Rita Letendre, Beginning, 1987, oil on canvas, 40.5 x 50.5 cm. Collection of the MacLaren Art Centre, Barrie. Gift of Beverley and Boris Zerafa, 2003. Photo: Andre Beneteau
oil on canvas
40.5 x 50.5 cm
Collection of the MacLaren Art Centre, Barrie.
Gift of Beverley and Boris Zerafa, 2003
In November, 2018 we highlighted Rita Letendre’s Beginning, 1987 in honour of the artist’s 90th birthday. It’s rare that we go back and focus on artworks that have already been featured, but this year is no ordinary year.
Rita Letendre is an artist of Abenaki and Quebecois descent, whose abstract paintings made over the course of a sixty-year career continue to shift our expectations of what is possible in a long and fearless practice. “Painting, all forms of art, is an experience of wanting to communicate with others and affords us great freedom if we want it,” Letendre noted. “I want it.” From her earliest days as a student balancing the competing demands and priorities of the Automatistes and the Plasticiens, the artist has always managed the subtle balance between learning from and contributing to the milieus of her time while staying true to the verve and energy of a highly personal vision.
Beginning is a small and accomplished painting showing Letendre’s progression from her hard-edged abstractions of the 1970s and early 1980s into something more intimate and impressionistic. Beginning implies not only the beginning of the day, but the primacy of light in our experience of the world: “light, from the first shock of birth to the last breath of life – light is life,” she reminds us.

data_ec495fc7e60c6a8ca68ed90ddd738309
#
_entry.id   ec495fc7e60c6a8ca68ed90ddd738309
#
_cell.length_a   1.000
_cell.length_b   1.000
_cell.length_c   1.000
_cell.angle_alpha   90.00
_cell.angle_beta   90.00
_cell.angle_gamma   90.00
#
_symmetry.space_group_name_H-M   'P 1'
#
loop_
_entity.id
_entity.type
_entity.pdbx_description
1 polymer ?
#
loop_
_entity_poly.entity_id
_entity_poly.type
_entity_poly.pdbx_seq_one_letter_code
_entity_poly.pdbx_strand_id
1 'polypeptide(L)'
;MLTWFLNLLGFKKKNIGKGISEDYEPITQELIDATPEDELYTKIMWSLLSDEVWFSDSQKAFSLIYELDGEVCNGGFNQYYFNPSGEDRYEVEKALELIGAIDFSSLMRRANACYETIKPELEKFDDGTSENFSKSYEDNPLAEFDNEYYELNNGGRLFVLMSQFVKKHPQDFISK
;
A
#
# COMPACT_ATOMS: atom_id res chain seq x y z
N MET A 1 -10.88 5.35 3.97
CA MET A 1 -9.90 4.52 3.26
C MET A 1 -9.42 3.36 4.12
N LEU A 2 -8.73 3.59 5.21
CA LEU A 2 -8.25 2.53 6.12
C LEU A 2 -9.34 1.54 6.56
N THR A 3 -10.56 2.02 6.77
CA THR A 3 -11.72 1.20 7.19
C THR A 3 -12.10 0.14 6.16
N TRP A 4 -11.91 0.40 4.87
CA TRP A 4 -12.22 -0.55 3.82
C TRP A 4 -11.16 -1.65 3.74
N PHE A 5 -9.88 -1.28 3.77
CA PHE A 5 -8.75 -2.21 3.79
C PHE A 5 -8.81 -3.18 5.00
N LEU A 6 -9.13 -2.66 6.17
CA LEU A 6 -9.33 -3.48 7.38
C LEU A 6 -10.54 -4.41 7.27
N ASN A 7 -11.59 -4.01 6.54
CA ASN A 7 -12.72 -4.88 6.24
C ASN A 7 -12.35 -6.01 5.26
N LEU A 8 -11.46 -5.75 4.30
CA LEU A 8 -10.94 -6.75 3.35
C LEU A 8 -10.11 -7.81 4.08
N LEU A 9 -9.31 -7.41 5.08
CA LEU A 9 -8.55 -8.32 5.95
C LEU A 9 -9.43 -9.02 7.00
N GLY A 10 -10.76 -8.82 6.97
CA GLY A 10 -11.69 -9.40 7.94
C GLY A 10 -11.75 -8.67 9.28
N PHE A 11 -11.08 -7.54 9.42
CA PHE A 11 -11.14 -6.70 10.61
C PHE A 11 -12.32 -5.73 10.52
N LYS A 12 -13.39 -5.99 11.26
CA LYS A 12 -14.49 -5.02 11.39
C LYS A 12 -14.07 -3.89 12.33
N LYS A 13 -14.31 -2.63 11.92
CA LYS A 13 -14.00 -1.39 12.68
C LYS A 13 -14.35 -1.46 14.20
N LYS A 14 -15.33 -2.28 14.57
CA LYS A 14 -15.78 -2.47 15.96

At the beginning of this week, we set our clocks back an hour as we prepare for winter and what will likely be months of physical distancing and uncertainty. The symbolic weight of the time change—shorter days, longer nights, and a retreat from the outside world where infection is less likely—weighs heavily this year. In contrast, Beginning reminds me of the sun that now rises as I brew my coffee and start my day, with the velvet darkness of a fall morning breaking up against the provocation of dawn. Noting that she uses deep blacks and dark pigments in her paintings of light, here as in other works, Letendre states: “black is not a danger; the colour and light are fighting it and winning. You don’t accept darkness, you pass through it and you win.”